Accomodating students with
Section 504 and the Americans with Disabilities Act (ADA) require that the provision of services be based on a student's disability and not on such other criteria as nationality.
Yes, an institution must provide services to students with disabilities who may need assistance in filling out aid applications or other forms.
If the student requesting assistance is still in the process of being evaluated to determine eligibility for an auxiliary aid or service, help with this paperwork by the institution is mandated in the interim.
Yes, students with disabilities who are auditing classes or who otherwise are not working for a degree must be provided auxiliary aids and services to the same extent as students who are in a degree-granting program.
For example, readers may be provided for classroom use but institutions are not required to provide readers for personal use or for help during individual study time.Psychology programs are not required to provide the most sophisticated auxiliary aids and services available; however, they must effectively meet the needs of a student with a disability.They should be selected after consultation with the student who will use them.She found the extra exam time to be helpful, but as she progressed in her program, reading assignments become longer, and program requirements become more intensive, she had a difficult time keeping up with her work despite her extra efforts. C was stressed and exhausted, and decided to ask her professors for additional accommodations.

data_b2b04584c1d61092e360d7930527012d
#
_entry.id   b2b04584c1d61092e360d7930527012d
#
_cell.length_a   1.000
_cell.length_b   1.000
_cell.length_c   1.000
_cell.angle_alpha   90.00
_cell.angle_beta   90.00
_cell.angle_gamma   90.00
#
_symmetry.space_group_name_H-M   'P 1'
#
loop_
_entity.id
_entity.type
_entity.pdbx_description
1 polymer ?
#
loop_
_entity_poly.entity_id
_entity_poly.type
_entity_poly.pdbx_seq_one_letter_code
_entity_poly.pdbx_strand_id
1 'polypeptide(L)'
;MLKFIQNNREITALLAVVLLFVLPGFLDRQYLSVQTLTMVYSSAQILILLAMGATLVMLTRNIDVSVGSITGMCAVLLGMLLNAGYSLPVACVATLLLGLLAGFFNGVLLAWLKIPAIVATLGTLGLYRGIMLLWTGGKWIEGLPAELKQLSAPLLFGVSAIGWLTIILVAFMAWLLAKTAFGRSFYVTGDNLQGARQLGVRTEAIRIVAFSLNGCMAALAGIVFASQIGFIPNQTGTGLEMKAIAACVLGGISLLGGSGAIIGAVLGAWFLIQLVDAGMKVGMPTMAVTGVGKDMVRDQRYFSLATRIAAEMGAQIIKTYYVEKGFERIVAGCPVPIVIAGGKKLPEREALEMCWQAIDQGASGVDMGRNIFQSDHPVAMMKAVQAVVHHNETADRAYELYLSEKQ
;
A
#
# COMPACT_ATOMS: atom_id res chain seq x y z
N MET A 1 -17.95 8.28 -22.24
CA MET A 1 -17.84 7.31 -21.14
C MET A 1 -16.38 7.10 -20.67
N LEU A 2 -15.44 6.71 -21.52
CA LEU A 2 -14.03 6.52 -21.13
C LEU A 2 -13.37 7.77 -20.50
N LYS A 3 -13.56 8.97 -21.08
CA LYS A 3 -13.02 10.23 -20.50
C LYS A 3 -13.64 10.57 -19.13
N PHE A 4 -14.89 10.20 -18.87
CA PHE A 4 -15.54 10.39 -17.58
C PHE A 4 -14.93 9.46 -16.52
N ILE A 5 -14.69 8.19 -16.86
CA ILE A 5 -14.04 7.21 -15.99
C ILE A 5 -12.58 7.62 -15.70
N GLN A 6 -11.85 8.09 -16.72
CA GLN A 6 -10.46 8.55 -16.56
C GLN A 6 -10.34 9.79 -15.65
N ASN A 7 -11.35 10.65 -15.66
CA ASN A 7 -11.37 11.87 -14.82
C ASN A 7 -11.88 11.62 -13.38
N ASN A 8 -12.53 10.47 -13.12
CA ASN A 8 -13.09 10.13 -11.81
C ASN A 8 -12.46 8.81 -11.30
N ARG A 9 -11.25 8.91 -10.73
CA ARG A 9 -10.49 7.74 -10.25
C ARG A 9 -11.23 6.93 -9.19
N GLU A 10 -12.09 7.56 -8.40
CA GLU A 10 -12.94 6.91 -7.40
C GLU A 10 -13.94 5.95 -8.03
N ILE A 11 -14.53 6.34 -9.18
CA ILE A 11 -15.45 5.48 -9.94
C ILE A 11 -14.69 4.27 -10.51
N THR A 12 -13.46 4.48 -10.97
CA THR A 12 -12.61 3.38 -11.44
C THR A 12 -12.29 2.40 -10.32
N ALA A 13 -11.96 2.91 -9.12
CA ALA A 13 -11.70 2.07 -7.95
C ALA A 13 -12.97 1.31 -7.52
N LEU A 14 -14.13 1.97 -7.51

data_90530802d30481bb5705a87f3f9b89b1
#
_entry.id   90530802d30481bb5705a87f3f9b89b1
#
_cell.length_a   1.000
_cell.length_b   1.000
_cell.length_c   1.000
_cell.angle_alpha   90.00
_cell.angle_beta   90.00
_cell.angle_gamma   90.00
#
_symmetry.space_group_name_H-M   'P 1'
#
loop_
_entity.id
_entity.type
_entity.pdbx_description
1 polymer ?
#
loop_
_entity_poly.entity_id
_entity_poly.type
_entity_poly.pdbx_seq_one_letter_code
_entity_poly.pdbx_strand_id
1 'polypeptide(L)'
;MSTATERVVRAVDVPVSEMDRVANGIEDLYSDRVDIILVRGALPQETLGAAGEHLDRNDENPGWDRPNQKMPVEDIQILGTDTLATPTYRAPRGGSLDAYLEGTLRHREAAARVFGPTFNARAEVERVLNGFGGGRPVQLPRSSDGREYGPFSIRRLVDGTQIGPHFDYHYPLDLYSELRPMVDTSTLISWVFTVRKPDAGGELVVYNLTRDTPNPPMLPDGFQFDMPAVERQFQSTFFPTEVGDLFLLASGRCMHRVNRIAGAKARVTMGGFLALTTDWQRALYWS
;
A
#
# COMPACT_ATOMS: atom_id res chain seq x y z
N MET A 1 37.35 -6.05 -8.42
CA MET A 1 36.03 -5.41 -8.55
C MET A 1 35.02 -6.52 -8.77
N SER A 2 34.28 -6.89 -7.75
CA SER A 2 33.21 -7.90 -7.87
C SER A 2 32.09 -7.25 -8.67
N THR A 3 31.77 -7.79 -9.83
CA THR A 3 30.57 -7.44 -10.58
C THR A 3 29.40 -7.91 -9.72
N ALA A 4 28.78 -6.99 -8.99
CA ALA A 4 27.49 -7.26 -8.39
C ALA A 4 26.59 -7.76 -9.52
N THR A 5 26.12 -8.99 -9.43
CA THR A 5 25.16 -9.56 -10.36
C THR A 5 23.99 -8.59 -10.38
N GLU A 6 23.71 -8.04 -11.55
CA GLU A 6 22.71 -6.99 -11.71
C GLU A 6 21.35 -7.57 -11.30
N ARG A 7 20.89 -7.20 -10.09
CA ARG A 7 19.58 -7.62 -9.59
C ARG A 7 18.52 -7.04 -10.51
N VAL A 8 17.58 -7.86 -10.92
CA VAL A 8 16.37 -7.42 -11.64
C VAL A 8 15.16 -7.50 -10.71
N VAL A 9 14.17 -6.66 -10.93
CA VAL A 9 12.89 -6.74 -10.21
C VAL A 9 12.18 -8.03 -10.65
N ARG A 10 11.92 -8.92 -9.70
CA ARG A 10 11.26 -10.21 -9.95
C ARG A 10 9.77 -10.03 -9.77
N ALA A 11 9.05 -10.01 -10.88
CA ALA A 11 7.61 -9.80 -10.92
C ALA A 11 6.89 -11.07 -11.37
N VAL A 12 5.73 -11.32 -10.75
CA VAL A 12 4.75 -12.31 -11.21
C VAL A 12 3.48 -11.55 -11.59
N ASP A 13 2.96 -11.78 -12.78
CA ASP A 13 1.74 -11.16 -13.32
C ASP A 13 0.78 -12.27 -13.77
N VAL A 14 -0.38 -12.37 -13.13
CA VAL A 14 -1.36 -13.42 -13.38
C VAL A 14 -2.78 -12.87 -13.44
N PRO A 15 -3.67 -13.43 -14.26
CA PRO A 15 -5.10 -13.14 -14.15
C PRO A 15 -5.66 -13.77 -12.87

She explained her situation and requested additional time on written assignments and access to lecture materials in advance to facilitate note-taking.She enjoyed the “hands-on” face-to-face work with clients, and she understood the lectures well, but she struggled with required readings, note-taking during class, conducting literature reviews, taking written exams and completing papers on time.